Wimbledon 2010: Andy Murray's Opportunity

Rob YorkSenior Writer IJune 27, 2010

LONDON, ENGLAND - JUNE 26:  Andy Murray of Great Britain celebrates match point during his match against Gilles Simon of France on Day Six of the Wimbledon Lawn Tennis Championships at the All England Lawn Tennis and Croquet Club on June 26, 2010 in London, England.  (Photo by Julian Finney/Getty Images)
Julian Finney/Getty Images

Andy Murray has everything a counterpuncher needs: speed, consistency, feel, and intelligence.

Plus, standing 6’3”, Wimbledon’s fourth seed has a couple of things that even the game’s best counterpunchers—from Bjorn Borg to Mats Wilander to Lleyton Hewitt—didn’t have. Those guys had to serve clutch and take care of their volleys when they came to net, but it was asking a lot of any of them to reach 130 mph regularly while serving. What’s more, being 190 centimeters in height, Murray enjoys more reach at net than they ever had.

Gilles Simon, Murray’s third round opponent, knows a thing or two about the strengths and drawbacks of the counterpuncher’s game. It’s the style of play that took him as high as No. 6 in the world at the start of 2009 and has netted him six career titles. Lacking the enormous serving or huge forehand required to bully opponents, though, his results have been erratic of late and he entered Wimbledon seeded at No. 26.

He counterpunched his way to a third-round meeting with the big Scot, but standing 5’11”, soon found that Murray could do everything he could, and then some.

Murray hit 15 aces to Simon’s two, and won 83 percent of first serve points to the Frenchman’s 65. The Scot’s height also gave him a trajectory advantage, enabling him to put 65 percent of his first serves in play to Simon’s 54. Murray’s average first serve speed was 120 mph, five faster than Simon’s and 11 more than Hewitt managed in his third round win over Gael Monfils.

In matchup of two rock-solid groundstrokers, Murray’s serving (and volleying) advantages took the pressure off his backcourt game, allowing him to sweep to a 6-1, 6-4, 6-4 victory.

Of all of Wimbledon’s top five seeds—the others being Roger Federer, Rafael Nadal, Novak Djokovic and Andy Roddick—Murray is the only one to enter the second week at Wimbledon without dropping a set.

It gets harder from here, but he will be the overwhelming favorite against the even bigger—and even bigger-serving—American Sam Querrey, who is putting together a nice year but doesn’t have the complete game or the court coverage of Murray. Furthermore, Querrey labored in his last match with Xavier Malisse, and certainly won’t be the fresher of the two.

Should he reach the quarterfinals Murray should face Jo-Wilfried Tsonga of France, who is expected to overcome compatriot Julian Benneteau in the fourth. Tsonga has the artillery hurt anyone, especially off his forehand wing. Unless he can recapture the form that took him to the 2008 Australian Open final, however, he’d probably be at a loss against the Scot in long rallies.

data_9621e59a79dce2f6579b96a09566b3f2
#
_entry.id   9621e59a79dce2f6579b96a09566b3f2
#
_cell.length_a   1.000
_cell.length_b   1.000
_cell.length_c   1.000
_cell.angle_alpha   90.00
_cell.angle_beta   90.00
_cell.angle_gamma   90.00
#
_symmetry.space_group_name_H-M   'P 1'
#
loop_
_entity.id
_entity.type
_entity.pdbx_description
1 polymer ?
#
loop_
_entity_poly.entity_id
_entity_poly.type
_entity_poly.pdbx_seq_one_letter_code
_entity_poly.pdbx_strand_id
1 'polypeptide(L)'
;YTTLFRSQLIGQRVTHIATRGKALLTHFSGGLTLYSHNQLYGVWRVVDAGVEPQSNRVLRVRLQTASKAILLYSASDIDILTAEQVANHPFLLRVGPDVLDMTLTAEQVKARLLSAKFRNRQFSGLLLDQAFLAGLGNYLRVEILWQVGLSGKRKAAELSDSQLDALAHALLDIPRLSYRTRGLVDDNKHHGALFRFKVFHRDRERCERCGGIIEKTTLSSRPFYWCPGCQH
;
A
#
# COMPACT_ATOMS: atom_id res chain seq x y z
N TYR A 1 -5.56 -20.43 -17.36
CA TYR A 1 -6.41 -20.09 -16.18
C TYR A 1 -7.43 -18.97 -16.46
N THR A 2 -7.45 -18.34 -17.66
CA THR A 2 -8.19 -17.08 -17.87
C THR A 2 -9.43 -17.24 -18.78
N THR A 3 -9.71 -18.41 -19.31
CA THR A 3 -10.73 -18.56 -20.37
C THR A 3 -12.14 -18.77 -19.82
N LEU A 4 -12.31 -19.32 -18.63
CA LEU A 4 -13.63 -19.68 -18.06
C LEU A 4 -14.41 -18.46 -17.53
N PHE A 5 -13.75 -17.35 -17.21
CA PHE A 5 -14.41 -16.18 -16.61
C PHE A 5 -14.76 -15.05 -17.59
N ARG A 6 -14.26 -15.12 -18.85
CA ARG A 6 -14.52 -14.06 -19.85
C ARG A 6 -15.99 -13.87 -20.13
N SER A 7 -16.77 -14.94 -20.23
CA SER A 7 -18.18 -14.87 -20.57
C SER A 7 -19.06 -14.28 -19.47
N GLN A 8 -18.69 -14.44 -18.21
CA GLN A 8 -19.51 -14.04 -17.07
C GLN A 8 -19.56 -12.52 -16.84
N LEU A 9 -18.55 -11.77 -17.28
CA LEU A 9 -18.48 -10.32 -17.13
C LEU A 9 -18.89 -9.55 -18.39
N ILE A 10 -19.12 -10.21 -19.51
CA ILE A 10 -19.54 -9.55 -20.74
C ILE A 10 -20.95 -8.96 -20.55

It’s in the semifinals that things become really interesting. The highest seed in Murray’s half of the draw is Nadal, fresh off a clay season of unprecedented success. The Spaniard, though, has struggled in the last two rounds, pushed to five sets against Robin Haase and Philipp Petzschner.

Nadal should still get past Paul-Henri Mathieu—a good power baseliner unfortunately born in an era full of good power baseliners—but beyond that lurks nemesis Robin Soderling, who hasn’t lost a set. Accounts vary as to whether or not Nadal’s struggles are due to lapse in form (and injury) or the high quality of his opponents’ play, but there’s no question that Soderling has the potential to beat him.   

For Murray, the semifinals will be the test. The Scot’s game is more varied than either the Spaniard or the Swede’s, but Soderling is serving even bigger at the moment, while Nadal defends about as well. Furthermore, both of these guys can do the one thing Murray can’t: completely dominate off the forehand wing.

In the semifinals, it will take all of the Scot’s game to overcome that disadvantage.

That said, this is as good a chance as Murray has ever had to win his first major. On the opposite side of the draw, Federer has not appeared in top shape and has faced stern challenges early. Djokovic has looked better with each match, but faces an enormous challenge from the resurgent Hewitt.

Hewitt, like Roddick, has been to the final stages of a major and beyond, but Murray has winning records against both and more options than either. If his current form persists, the opportunity is ripe for him enter his first Wimbledon final.

As Federer is nearly six years older and Nadal’s knees continue to ache, this shouldn’t be the last opportunity for Murray to bag his first major, but he shouldn’t risk it. If it’s still possible to counterpunch one’s way to Grand Slam glory, it will be Murray who does so, and he can do so here.


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